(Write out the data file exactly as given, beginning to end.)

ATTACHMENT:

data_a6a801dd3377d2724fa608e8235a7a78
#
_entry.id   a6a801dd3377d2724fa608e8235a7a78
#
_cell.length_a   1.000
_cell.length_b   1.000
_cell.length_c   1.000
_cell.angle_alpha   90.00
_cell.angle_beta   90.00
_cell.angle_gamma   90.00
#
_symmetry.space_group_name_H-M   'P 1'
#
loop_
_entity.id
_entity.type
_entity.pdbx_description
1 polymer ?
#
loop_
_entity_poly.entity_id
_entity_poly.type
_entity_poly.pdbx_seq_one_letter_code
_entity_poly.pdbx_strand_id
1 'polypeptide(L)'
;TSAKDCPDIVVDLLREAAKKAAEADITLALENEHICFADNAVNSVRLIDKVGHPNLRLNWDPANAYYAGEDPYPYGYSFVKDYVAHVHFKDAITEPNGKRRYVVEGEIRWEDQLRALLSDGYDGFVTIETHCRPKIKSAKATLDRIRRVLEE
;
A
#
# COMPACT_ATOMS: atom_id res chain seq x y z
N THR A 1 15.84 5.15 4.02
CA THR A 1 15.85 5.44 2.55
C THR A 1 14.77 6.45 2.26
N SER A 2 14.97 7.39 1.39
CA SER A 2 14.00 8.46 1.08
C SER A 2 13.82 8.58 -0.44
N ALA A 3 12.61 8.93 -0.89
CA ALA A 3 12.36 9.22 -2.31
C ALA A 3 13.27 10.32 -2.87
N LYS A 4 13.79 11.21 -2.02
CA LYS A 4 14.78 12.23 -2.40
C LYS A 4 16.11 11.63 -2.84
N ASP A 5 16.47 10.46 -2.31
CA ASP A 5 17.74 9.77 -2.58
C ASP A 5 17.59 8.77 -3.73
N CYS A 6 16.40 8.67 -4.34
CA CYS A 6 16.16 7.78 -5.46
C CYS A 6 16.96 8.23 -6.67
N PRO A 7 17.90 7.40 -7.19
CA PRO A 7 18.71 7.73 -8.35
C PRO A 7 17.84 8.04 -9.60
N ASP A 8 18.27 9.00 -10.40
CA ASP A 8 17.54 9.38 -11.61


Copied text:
data_a6a801dd3377d2724fa608e8235a7a78
#
_entry.id   a6a801dd3377d2724fa608e8235a7a78
#
_cell.length_a   1.000
_cell.length_b   1.000
_cell.length_c   1.000
_cell.angle_alpha   90.00
_cell.angle_beta   90.00
_cell.angle_gamma   90.00
#
_symmetry.space_group_name_H-M   'P 1'
#
loop_
_entity.id
_entity.type
_entity.pdbx_description
1 polymer ?
#
loop_
_entity_poly.entity_id
_entity_poly.type
_entity_poly.pdbx_seq_one_letter_code
_entity_poly.pdbx_strand_id
1 'polypeptide(L)'
;TSAKDCPDIVVDLLREAAKKAAEADITLALENEHICFADNAVNSVRLIDKVGHPNLRLNWDPANAYYAGEDPYPYGYSFVKDYVAHVHFKDAITEPNGKRRYVVEGEIRWEDQLRALLSDGYDGFVTIETHCRPKIKSAKATLDRIRRVLEE
;
A
#
# COMPACT_ATOMS: atom_id res chain seq x y z
N THR A 1 15.84 5.15 4.02
CA THR A 1 15.85 5.44 2.55
C THR A 1 14.77 6.45 2.26
N SER A 2 14.97 7.39 1.39
CA SER A 2 14.00 8.46 1.08
C SER A 2 13.82 8.58 -0.44
N ALA A 3 12.61 8.93 -0.89
CA ALA A 3 12.36 9.22 -2.31
C ALA A 3 13.27 10.32 -2.87
N LYS A 4 13.79 11.21 -2.02
CA LYS A 4 14.78 12.23 -2.40
C LYS A 4 16.11 11.63 -2.84
N ASP A 5 16.47 10.46 -2.31
CA ASP A 5 17.74 9.77 -2.58
C ASP A 5 17.59 8.77 -3.73
N CYS A 6 16.40 8.67 -4.34
CA CYS A 6 16.16 7.78 -5.46
C CYS A 6 16.96 8.23 -6.67
N PRO A 7 17.90 7.40 -7.19
CA PRO A 7 18.71 7.73 -8.35
C PRO A 7 17.84 8.04 -9.60
N ASP A 8 18.27 9.00 -10.40
CA ASP A 8 17.54 9.38 -11.61